That leaves sinking.  As an aside to the story above, a 31' monohull sailing near Tom and Carol's position sank in the same hurricane. While sinking is unlikely, it's nonetheless a growing concern as the number of floating containers at sea continue to increase. Not only was it the subject of a Hollywood movie, but on our last voyage we met the boatless crew of a 45’ (13.7m) monohull that had recently hit a container and sunk near Tahiti. Listening to the “glug, glug, glug” sound the crew made in describing the vessel’s last minutes before sinking was enough to send chills down the spine of any sailor.

My catamaran was the only boat I’ve had that would remain floating if holed. She was built of wood and also had watertight bulkheads.

A craft that will not sink also highlights another benefit. The record shows again and again that in the unlikely event of a catastrophe at sea, abandoning the mother ship for the dubious shelter of a liferaft is seldom a good idea unless the boat actually sinks. A multihull built with a lighter-than-water material like wood won’t sink and thus offers an alternative to the expense and weight of a life raft.  Given the low rig and my practice of lying to a drogue in heavy weather, capsize is exceedingly unlikely.  Just to cover all bases though, we plan to have a sturdy fabric tarp that can be tightly stretched between the hulls as a survival platform.

Aside from safety, the comfort difference between a multihull and a onohull is significant.  I should note here that my references to monohulls are to those with iron or lead ballast, rather than form-stable designs. 

The greater comfort of a multihull is not only related to the lack of heeling. Multihulls, and catamarans in particular, don’t roll. Immunity to rolling is a much more significant comfort issue than is generally acknowledged.  When sailing downwind or waiting out a calm at sea, or anchored where there's exposure to swell, most ballasted monohulls roll in a way that exacerbates crew fatigue. Fatigue is the archenemy of short handed and single-handed sailors, as it can lead to bad decisions.

Decades ago, when I sailed my little Wharram catamaran from Mexico to Hawaii, a 26’ Folkboat with a father and son crew made the same voyage at about the same time. When we compared passage notes in Hawaii afterward, they reported feeling continually fatigued by the constant rolling motion while running downwind in the tradewinds. In contrast, and despite having a smaller boat and being single handed, I arrived comparatively well rested. On later voyages in monohulls, I discovered the discomforts they’d been experiencing.

Given my preference for multihulls, one might ask why most of my boats have been monohulls. That primarily has to do with accessibility. The list of small craft, say under 25’ (7.5m) long, suitable for offshore voyaging is a short one and the subset of multihulls within that list is even shorter. A few of the designs by James Wharram, Richard Woods and Thomas Firth Jones come to mind. The few multihulls that are available are typically expensive.  Minimus II is an attempt to address that issue.

First a few words about the name. The little monohull we sailed from California to French Polynesia in 2017 we named Minimus. The new boat will be the second one we've had together and being a catamaran will of course have two hulls, hence Minimus II.

Minimus II is a small, experimental ocean voyaging catamaran designed for a crew of one or two. The object of the design is twofold. One is to significantly reduce build time and expense through a combination of construction methods and materials unusual in multihull construction. The other is to experiment with a simple design and a radical rig.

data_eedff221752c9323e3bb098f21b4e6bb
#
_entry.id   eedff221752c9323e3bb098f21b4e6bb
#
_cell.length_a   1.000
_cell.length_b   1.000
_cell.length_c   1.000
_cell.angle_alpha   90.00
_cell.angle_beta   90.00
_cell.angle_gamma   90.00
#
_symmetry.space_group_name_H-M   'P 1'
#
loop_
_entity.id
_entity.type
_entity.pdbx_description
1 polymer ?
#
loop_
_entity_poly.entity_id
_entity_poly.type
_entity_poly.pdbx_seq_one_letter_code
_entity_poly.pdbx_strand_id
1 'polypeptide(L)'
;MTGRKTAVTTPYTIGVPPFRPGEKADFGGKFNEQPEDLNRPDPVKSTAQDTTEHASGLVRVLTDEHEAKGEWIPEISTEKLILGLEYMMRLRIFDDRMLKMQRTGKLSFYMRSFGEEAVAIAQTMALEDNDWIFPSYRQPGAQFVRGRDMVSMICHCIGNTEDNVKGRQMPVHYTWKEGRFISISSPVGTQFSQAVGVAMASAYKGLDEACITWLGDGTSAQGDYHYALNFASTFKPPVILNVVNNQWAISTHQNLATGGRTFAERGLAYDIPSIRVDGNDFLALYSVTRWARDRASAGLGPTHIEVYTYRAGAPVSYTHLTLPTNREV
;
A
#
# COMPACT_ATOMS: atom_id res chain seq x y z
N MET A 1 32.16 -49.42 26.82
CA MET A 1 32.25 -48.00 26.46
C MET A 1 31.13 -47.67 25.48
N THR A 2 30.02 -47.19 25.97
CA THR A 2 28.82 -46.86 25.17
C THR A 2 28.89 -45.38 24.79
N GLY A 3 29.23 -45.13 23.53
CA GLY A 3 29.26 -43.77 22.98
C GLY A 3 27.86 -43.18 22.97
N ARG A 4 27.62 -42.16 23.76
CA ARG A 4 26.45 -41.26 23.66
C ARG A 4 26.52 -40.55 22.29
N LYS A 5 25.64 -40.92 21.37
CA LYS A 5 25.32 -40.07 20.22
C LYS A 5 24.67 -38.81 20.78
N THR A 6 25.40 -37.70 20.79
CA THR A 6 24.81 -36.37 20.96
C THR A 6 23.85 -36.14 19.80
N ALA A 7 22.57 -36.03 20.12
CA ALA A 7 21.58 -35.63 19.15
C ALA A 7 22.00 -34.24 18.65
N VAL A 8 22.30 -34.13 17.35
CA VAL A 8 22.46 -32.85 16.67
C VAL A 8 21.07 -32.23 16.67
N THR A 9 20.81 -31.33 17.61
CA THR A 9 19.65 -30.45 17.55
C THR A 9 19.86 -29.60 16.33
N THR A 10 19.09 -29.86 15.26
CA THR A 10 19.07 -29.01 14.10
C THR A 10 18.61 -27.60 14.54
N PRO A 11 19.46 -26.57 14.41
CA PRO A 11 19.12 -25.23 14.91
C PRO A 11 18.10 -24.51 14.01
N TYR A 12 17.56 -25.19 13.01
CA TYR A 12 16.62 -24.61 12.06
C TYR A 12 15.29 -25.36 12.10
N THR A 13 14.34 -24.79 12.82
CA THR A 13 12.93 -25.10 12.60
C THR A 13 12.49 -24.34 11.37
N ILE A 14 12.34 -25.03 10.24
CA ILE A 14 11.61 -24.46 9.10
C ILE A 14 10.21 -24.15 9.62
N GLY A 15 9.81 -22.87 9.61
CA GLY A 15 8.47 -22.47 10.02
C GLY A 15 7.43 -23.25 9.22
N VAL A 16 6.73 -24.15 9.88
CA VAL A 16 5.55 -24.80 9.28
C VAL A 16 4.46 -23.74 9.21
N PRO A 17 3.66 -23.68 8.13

Her attributes include seaworthiness, simplicity of build, economy and comfort at sea. She’s an open deck design, 23’ 9” (7.2m) long, with a beam of 13’ 4” (4.1m). She’s also about as small as one can go in an ocean-crossing multihull with enough weight-carrying capacity for two people and the necessary payload of food, water and equipment. As offshore capable multihulls go, Minimus II is unusual for its small size, its relatively quick construction and its radical rig.

Experienced multihull designers will no doubt question various aspects of the design, including the hard chine hull form, the ‘instant boat’ type construction and of course the unusual rig. I’ll address each of these issues below.

Most multihull designers focus on speed and windward ability, both of which are understandable attributes given the demands of their clientele. In a small voyaging boat however, neither windward ability nor ultimate speed are primary considerations. Few voyaging boats of any size sail extensively to windward. Instead, seaworthiness, comfort and a relatively quick, economical build are higher priorities.

Minimus II utilizes a dory type hull design with V-shaped sides and a relatively flat bottom. The dory type hull is probably the easiest multihull shape to build. It’s also a seaworthy hull form in terms of having ample reserve buoyancy and good load-carrying ability. In the event of a collision, the raked bows are more likely to ride up and over flotsam, rather than crushing the bows as would likely happen with the currently fashionable plumb bows seen on most multihulls. The V-shaped sides also help to deflect water, making the boat drier than vertical sided hulls.

The particular hull form of Minimus II makes concessions to ultimate speed in favor of simplified construction. Multihull designers will note that the hull shape will create eddies along the chine since the chine, when viewed in cross section, doesn’t bisect the angle between hull sides and bottom. This is a trade off I’m more than willing to make, given the simplified construction. Her hulls have a waterline length to waterline beam ratio of nearly 10 to 1, making excessive turbulence unlikely at normal cruising speeds.

A potential objection is slamming of the flat bottoms when going to windward.  This is mitigated by the relatively thick (1/2") bottoms which are also narrow.  As noted above, time spent to windward will be minimal given the intended purpose of the design.